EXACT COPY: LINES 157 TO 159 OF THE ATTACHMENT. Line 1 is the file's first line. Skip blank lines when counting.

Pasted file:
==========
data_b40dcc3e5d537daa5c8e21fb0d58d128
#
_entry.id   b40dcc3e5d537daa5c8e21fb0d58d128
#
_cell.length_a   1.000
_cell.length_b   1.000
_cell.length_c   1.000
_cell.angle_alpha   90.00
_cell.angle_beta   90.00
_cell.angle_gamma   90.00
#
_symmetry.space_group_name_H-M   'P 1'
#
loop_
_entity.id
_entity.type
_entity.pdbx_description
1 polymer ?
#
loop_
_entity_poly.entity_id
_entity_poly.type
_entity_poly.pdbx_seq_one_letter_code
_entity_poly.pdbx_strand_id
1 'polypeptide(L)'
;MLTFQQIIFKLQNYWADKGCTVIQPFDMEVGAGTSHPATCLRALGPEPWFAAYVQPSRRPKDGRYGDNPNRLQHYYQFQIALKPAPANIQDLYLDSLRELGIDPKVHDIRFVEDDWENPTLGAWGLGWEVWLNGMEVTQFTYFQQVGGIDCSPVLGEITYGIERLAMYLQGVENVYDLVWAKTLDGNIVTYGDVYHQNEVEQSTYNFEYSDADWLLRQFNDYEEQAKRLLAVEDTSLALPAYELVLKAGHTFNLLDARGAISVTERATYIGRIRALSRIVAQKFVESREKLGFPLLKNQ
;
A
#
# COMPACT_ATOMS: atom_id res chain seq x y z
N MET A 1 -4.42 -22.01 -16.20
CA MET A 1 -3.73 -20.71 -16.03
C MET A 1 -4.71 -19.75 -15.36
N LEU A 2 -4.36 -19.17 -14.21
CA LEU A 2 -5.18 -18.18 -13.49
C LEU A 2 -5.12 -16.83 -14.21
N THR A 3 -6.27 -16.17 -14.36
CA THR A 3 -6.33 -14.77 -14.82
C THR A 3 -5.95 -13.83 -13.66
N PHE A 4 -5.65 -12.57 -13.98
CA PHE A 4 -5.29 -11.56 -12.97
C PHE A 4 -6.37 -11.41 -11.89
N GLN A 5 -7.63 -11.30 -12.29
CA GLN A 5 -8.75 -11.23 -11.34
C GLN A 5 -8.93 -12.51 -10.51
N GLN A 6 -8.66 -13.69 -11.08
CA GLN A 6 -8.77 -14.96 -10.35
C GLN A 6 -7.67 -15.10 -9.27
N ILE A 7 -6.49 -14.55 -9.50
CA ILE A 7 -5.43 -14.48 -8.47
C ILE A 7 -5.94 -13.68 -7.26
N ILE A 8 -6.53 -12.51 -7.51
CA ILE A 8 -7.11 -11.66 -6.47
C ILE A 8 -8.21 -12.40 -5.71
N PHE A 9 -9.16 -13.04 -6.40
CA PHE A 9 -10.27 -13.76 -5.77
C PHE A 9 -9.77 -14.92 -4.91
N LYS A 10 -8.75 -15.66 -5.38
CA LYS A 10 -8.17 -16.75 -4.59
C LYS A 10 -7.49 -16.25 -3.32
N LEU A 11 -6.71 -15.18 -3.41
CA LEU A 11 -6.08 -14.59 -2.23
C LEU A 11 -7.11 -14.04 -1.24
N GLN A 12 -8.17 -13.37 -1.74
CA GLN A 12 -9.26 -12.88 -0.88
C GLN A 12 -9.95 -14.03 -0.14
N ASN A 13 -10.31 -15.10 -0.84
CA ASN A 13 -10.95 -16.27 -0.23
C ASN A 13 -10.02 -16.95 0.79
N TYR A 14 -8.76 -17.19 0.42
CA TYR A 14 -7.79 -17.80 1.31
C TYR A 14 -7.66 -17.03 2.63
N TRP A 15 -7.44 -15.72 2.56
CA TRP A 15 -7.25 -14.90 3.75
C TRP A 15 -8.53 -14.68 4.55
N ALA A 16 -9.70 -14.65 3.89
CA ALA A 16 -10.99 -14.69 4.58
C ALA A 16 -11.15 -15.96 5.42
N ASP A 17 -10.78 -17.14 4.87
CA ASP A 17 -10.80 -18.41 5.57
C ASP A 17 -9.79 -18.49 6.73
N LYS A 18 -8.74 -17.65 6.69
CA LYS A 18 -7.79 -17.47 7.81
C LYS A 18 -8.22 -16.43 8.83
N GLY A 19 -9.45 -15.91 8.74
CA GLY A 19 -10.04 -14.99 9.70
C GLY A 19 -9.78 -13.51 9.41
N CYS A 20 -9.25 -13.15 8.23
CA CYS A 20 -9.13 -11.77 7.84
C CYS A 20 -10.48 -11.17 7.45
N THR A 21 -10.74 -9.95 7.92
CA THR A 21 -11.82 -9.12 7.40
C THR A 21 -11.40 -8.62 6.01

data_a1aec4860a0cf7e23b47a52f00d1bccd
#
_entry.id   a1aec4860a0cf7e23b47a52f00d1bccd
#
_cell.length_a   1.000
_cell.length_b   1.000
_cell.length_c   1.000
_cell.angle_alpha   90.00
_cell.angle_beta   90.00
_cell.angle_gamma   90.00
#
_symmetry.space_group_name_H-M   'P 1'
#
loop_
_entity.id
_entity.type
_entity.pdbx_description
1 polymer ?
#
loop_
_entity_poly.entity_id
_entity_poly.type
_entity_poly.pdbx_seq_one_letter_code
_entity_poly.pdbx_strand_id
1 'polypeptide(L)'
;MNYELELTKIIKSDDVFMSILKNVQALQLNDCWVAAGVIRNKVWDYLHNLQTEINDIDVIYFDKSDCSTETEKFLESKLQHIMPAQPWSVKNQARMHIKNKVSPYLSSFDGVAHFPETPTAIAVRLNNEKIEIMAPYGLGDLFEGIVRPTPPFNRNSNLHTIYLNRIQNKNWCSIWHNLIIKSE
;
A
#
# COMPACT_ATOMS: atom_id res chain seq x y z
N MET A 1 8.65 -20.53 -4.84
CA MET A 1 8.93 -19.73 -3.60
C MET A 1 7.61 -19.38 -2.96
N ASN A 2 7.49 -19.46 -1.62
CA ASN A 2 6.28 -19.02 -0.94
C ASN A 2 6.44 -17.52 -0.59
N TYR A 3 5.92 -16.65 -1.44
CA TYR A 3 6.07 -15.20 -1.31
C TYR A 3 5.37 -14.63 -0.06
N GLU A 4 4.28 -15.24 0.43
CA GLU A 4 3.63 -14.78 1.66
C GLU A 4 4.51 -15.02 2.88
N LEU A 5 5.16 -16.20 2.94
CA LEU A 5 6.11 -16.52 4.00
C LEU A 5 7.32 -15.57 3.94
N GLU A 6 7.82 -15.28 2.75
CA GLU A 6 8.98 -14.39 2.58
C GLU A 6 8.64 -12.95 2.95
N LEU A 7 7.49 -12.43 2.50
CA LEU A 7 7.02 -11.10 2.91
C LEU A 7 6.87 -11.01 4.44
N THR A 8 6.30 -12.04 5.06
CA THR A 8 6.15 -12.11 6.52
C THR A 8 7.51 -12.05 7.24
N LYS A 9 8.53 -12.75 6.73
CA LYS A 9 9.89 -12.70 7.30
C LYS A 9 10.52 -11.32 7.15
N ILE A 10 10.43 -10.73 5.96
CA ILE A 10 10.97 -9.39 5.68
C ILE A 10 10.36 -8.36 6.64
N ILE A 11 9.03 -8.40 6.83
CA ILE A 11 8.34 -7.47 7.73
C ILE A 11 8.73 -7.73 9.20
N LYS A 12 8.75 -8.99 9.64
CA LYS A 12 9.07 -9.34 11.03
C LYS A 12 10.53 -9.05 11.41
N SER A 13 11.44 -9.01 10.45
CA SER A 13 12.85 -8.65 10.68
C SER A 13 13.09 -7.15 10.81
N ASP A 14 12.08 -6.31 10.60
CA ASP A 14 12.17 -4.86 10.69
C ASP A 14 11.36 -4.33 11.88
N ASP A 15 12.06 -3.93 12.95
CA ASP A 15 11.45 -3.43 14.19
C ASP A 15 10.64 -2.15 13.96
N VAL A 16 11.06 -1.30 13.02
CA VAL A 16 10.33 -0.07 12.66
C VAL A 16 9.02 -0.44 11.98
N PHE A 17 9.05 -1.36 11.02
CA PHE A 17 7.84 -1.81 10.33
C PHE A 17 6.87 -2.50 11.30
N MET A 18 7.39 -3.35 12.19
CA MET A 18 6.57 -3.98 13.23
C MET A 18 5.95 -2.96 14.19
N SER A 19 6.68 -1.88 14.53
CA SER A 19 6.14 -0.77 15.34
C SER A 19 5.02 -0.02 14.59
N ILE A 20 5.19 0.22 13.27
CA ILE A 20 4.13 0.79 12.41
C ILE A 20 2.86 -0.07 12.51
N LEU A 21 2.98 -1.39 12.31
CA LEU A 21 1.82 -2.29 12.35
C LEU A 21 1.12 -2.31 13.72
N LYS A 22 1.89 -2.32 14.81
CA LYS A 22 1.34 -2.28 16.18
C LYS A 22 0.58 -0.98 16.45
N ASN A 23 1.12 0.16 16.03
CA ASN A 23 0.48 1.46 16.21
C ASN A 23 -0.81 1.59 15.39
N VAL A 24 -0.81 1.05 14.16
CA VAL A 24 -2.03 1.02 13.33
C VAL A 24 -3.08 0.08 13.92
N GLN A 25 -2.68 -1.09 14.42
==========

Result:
N LYS A 12 8.75 -8.99 9.64
CA LYS A 12 9.07 -9.34 11.03
C LYS A 12 10.53 -9.05 11.41